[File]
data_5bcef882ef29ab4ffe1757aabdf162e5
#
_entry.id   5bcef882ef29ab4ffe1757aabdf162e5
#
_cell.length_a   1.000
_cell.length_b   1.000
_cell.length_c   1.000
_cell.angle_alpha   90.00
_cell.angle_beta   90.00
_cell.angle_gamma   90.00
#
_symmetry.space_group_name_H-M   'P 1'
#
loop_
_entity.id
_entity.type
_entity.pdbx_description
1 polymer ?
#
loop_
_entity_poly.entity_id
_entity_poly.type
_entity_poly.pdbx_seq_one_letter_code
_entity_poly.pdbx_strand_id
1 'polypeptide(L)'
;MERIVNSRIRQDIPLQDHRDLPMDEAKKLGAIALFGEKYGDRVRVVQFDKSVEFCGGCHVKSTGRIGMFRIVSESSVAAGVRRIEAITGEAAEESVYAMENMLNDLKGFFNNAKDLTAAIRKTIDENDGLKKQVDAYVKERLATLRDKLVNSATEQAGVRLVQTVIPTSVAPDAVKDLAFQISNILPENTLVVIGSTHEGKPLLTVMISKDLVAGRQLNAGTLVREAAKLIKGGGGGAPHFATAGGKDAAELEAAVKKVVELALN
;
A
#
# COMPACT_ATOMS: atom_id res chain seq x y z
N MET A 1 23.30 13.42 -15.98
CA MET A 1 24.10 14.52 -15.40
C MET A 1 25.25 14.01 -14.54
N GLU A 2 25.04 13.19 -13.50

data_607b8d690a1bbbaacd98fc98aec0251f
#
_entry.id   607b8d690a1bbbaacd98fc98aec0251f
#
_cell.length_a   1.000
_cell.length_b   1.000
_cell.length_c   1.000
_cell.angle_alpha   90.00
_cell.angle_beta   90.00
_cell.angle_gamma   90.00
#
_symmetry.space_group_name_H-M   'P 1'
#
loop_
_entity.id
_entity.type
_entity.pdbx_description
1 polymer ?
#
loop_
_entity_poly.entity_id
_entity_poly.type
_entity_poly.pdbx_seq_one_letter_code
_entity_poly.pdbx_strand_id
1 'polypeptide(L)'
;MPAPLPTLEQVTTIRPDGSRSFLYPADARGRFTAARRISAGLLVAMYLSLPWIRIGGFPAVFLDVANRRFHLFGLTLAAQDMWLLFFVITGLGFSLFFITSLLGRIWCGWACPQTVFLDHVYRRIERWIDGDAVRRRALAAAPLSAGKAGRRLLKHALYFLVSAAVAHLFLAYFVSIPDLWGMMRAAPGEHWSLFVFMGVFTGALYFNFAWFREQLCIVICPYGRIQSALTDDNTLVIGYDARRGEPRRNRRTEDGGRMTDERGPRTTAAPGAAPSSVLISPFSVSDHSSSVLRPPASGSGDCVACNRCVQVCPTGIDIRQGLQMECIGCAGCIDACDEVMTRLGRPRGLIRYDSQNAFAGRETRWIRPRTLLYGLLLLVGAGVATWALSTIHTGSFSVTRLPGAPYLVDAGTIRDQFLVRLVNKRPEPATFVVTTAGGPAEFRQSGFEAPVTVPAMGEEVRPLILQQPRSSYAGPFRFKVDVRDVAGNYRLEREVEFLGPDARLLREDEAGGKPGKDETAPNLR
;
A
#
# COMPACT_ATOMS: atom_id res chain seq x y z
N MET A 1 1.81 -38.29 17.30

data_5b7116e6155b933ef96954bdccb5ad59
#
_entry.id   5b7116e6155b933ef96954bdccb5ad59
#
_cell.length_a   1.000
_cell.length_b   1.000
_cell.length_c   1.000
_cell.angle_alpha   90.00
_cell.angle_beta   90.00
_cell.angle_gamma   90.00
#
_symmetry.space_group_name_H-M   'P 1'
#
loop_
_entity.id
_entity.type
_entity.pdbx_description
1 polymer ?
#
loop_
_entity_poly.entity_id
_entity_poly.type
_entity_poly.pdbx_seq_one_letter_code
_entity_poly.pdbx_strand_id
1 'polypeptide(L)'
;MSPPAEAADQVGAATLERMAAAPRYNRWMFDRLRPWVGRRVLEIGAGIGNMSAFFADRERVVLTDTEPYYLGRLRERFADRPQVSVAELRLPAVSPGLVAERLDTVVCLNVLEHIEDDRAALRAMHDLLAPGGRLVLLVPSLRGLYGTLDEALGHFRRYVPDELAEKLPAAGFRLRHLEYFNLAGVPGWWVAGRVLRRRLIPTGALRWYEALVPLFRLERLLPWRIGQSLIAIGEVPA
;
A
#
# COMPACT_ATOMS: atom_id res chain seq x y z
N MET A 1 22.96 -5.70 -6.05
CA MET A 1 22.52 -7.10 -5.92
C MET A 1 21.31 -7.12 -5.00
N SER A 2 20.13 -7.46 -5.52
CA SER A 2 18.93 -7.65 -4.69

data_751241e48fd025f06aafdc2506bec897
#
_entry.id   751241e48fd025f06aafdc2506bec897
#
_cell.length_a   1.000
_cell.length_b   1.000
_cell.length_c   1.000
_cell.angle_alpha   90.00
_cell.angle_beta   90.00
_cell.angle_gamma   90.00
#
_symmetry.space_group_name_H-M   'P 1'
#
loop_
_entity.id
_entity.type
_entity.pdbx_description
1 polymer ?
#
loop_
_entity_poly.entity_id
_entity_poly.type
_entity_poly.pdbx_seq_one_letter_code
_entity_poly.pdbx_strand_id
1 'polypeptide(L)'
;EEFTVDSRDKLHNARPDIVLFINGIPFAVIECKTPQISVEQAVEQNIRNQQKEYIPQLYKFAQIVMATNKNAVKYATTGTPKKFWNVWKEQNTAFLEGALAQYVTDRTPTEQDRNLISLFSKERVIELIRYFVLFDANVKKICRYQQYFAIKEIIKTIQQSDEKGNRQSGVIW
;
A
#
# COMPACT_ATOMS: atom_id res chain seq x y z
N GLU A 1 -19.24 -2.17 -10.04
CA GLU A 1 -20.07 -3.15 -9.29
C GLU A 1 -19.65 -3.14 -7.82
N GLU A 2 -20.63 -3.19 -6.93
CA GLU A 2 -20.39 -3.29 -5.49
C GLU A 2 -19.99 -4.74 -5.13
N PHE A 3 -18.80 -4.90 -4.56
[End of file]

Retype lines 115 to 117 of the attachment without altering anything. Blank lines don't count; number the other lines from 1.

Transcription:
_entity.id
_entity.type
_entity.pdbx_description